Since its creation 14 years ago in a Harvard dorm room, Facebook has become a social media platform of unrivaled global reach. With 2.2 billion users monthly, a ripple of information that hits the Facebook "community" can become a tsunami.
This is, in essence, what happened in 2016, when hackers with Russian government connections used Facebook to insert false news stories and conspiracy theories into America's presidential race, in what U.S. intelligence has said was a sophisticated effort to influence the election outcome. After some false starts, Facebook and its founder, chief executive Mark Zuckerberg, have publicly said all the right words about taking responsibility for this lapse and addressing it.
But a recent New York Times report reveals that, behind the scenes, the company's overriding priority has been public relations and damage control — an effort that has employed some of the same kinds of misinformation and character assassination the Russians used. That alone should put Facebook squarely in line for congressional review as part of the ongoing Russia probe.
We may never know whether Russian hacking factored significantly in President Donald Trump's election, but it's been well established that was their goal. When it came to light after the election, Zuckerberg's first public reaction was that the allegation was "crazy." Later — acting more like the head of a phone company than of the world's largest social-media network — he opined that Facebook just provides a communications platform and isn't responsible for how people use it.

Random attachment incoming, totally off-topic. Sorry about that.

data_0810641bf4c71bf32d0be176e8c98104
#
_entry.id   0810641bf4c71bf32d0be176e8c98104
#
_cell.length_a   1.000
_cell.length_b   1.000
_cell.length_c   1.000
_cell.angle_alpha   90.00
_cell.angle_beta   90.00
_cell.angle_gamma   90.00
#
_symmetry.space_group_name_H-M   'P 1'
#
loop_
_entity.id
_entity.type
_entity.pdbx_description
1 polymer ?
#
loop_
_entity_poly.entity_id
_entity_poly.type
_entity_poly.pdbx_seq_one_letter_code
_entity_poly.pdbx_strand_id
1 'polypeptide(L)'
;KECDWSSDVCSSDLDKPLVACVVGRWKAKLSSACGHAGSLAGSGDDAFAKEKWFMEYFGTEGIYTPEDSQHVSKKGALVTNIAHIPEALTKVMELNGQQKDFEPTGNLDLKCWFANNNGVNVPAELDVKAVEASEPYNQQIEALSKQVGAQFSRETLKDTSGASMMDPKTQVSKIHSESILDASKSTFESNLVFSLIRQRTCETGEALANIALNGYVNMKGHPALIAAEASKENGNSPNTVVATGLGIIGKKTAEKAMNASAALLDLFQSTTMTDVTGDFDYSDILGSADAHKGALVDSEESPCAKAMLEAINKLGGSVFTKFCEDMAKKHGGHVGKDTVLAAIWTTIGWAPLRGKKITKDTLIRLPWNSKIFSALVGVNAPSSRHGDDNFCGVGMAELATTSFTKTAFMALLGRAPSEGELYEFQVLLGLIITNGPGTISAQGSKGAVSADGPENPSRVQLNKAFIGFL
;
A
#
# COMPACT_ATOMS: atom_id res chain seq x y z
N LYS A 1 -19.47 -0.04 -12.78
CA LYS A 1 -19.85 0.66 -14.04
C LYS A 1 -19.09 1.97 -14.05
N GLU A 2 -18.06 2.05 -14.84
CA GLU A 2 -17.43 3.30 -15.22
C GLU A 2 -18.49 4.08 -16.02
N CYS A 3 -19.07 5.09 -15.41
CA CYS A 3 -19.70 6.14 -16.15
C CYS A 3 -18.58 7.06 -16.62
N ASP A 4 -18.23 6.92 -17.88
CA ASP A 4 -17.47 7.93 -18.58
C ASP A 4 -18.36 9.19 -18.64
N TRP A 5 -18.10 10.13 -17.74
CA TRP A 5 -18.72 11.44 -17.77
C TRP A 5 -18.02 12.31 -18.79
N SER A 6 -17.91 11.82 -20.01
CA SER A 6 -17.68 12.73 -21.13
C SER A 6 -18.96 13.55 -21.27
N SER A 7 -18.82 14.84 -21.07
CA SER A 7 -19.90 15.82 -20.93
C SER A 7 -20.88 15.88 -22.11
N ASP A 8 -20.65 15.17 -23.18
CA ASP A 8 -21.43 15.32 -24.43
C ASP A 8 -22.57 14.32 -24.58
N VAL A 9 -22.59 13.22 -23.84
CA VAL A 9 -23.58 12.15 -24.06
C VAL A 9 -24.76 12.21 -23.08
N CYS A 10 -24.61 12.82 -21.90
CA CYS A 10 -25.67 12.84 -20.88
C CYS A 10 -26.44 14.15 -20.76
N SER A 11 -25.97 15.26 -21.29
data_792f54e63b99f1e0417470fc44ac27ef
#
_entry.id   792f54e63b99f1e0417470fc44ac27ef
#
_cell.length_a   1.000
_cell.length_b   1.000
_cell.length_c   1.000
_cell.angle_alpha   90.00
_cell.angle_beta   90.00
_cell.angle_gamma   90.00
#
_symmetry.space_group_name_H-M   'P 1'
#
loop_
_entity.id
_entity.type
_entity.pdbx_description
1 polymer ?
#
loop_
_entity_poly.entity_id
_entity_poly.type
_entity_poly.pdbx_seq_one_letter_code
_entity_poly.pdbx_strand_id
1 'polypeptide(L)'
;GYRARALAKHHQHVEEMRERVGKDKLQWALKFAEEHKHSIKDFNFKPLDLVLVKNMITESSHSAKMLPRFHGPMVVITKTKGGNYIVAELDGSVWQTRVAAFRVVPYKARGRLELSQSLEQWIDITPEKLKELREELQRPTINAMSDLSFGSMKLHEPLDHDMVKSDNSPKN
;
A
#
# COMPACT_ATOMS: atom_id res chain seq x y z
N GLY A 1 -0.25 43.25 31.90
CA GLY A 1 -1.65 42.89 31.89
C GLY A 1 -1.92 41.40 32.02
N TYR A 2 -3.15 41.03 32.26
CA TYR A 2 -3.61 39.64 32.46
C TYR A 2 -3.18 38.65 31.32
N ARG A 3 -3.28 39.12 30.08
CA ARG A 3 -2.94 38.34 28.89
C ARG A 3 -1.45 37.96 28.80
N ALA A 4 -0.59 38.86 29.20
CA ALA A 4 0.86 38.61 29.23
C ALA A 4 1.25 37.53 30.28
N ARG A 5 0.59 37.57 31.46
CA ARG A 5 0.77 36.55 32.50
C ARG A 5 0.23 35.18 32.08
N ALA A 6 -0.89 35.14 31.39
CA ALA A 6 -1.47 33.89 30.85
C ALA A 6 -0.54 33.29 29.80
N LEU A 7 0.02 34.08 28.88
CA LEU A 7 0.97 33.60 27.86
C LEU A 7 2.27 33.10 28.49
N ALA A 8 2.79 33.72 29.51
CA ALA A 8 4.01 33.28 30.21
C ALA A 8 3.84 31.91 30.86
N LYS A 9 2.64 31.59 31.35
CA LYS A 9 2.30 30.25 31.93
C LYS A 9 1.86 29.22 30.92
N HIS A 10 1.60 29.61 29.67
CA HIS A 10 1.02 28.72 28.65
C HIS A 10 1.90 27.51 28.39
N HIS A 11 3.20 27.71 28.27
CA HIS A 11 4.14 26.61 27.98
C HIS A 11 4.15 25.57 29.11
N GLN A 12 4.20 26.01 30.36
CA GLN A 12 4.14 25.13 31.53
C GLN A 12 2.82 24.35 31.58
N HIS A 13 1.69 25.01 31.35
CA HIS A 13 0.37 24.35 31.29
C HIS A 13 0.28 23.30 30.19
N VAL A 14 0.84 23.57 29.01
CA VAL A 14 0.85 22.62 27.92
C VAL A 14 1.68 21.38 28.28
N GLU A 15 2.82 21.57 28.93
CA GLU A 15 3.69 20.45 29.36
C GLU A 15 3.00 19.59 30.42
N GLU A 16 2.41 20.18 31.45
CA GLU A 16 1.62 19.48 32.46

Testifying before Congress in April, Zuckerberg finally seemed to get it right, acknowledging the seriousness of the Russian hacking and other problems and Facebook's responsibility to address them. But according to the Times' report, Facebook security knew as early as spring 2016 that there was a coordinated Russian hacking campaign underway, yet it failed to tell the public or even Facebook's own board of directors for more than a year.
Later, facing criticism about that failure, Facebook quietly launched a campaign to try to shift blame to other technology companies such as Google and promote criticism about commentators who have criticized Facebook.
In one shocking example, Facebook contracted with Definers Public Affairs, a Republican-connected firm known for scorched-earth opposition research. The firm spread propaganda about liberal megadonor George Soros, claiming he was behind an anti-Facebook campaign. Anyone familiar with the world of hard-right smear tactics knows that Soros, a Jewish billionaire, is often invoked as chief boogeyman by those exploiting the biases of anti-Semitic activists.
Zuckerberg, who is also Jewish, said last week he didn't even know his company was working with Definers until he read the Times story. If true, it indicates that no one, not even its own leader, has the Facebook behemoth under control. For the sake of future U.S. elections, Congress needs to ensure that changes.
REPRINTED FROM THE ST. LOUIS POST-DISPATCH